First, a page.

Using qualitative research methods, this research will explore how people with learning disabilities feel about paid work and how employment can impact upon their lives. The UK employment rate for working aged adults who have a learning disability and are in receipt of social care is at 5.2% (Hatton, 2017). To tackle low participation rates, policy (Valuing Employment Now 2009) emphasised and encouraged the use of Supported Employment programmes, yet funding for such services has declined significantly over the last 5 years and impacted negatively on employment rates (Humber 2014). At the same time, evidence also shows that a mainstream approach to accessing employment support and supported employment (such as job centres) are not addressing the needs of the ‘customer’ appropriately for people who often have complex barriers to securing open employment (Goodley and Runswick-Cole 2015).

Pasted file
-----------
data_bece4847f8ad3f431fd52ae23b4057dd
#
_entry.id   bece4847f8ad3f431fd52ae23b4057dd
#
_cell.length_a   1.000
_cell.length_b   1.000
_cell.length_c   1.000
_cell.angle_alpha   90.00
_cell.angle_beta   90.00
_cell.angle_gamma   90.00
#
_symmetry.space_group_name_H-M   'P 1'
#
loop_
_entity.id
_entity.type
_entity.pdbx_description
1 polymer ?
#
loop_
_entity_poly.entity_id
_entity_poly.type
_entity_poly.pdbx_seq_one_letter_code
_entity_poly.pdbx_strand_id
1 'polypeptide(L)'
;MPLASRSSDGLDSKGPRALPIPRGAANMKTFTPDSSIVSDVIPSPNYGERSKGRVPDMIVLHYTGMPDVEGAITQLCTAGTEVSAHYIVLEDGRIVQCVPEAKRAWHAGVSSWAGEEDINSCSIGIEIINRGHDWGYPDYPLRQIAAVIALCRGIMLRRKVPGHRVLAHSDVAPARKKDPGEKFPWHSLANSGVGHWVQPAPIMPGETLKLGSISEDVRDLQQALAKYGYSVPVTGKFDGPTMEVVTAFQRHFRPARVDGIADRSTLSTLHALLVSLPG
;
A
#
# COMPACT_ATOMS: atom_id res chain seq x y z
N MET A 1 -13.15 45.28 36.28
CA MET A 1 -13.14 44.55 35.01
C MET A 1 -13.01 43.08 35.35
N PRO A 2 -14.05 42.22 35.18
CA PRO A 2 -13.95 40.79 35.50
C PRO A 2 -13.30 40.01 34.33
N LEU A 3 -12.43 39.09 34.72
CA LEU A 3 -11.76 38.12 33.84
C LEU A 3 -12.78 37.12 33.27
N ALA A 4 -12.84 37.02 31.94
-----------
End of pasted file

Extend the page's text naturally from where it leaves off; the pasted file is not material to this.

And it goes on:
In response, a ground up approach to increase the presence of people with learning disabilities within the paid labour workforce has emerged. Smaller organisations are beginning to utilise their position in the community to facilitate their own employment programmes (Lin et al. 2012).
This project aims to understand the impact of paid employment for people with learning disabilities by tracking the journey that participants make when they begin to engage with paid work opportunities. It will have a key focus on how people’s citizenship status may evolve from a passive role to active citizenship and the impact this can have on their identity individually as well as their perceived identity to others (such as service providers, employers, colleagues, family, friends, the local community and commissioners). The overarching research objective is to understand multiple perspectives on a common story with the narratives filling the gaps between the reality of the lived experience and theoretical concepts (Young 2010).